Learning is hard. Teaching is even harder.
I recently taught a course on the pedagogy and didactics of sports training and learned five lessons.
Here they are.
Preparation is everything. You have to know what you’re talking about if you want your students to learn.
The amount and level of preparation differs from one person to another. I like to prepare using keywords. Those keywords guide me; they are the hooks that remind me what to say. The actual words I use differ from one presentation to another, but the key points always remain.
This level of preparation gives me the structure I need as well as the flexibility and spontaneity to keep it natural.
If you’re like me, you’re always short on time. However well you timeboxed your presentation, there are ten minutes worth of content left when the timer hits the one minute mark.
Instead of stuffing your presentation with information, focus on the main topic. What is the key point you want your listeners to take home? When you found it, cut away the noise. This might leave you with 45 minutes worth of material for a 60-minute talk. That’s OK. There will always be an unforeseen question or discussion that fills the empty space.
If you’re nervous about ending fifteen minutes early, keep some of that extra material in your presentation. You can decide to use it if you have time left, or skip it if you’re short on time.
Humans have an attention span of somewhere between five and ten minutes. After that, the amount of people that will continue to listen to you is likely to drop fast.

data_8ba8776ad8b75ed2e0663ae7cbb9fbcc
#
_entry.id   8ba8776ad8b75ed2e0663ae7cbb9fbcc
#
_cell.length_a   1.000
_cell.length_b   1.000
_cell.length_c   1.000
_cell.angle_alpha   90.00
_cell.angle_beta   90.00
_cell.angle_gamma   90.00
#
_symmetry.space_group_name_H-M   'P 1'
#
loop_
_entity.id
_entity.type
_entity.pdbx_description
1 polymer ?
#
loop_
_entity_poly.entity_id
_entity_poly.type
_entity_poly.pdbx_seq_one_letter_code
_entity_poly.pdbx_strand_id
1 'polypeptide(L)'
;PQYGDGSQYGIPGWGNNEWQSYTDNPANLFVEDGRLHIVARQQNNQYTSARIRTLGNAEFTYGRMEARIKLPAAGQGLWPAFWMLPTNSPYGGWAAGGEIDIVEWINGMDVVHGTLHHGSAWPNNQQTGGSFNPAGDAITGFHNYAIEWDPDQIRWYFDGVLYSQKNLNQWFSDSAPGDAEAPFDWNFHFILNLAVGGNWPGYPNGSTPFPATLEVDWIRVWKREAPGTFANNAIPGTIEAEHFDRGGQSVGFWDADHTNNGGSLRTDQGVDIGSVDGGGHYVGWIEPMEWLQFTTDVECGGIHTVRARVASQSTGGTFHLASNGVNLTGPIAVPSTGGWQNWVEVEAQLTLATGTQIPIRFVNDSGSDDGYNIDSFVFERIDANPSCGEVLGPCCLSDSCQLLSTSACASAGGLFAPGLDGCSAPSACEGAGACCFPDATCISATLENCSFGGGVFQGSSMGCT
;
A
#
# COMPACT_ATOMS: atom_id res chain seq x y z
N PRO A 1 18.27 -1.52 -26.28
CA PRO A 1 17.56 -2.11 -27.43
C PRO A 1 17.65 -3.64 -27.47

The solution? Interact more with your audience. Split content into five to ten minute chunks and fill the gaps with those interactions.
For example, let your students think about a question in silence for a few minutes. Let them discuss content in small groups. When teaching online, breakout rooms are a perfect way to organize discussion sessions. It lets your students engage with the content right after they first heard it.
Always ask yourself the question: “who should be the one learning, the student or the teacher”? Using new information immediately is the only way to transfer it to your long-term memory.
While your students should do the learning during a presentation, you can still get a learning moment for yourself.
How? Ask for feedback at the end of the presentation.
Ask your students to write down what they learned. Ask them what topic they found the most interesting. Or the least. Ask them about your performance: did they like how you presented?
Remember that you only get honest feedback when there is a good relation between your audience and you. A good relationship with your students is the foundation for content to stick. It takes a while for a relationship to form, so be patient and invest in it.
As a final remark, remember to have fun while presenting!
Think about the surprising interactions you will have with your students. Think about the fact that you’re learning them something they can use for the rest of their lifes.
If you enjoy presenting, your enthusiasm will transfer to your audience and all of the above points will be much easier.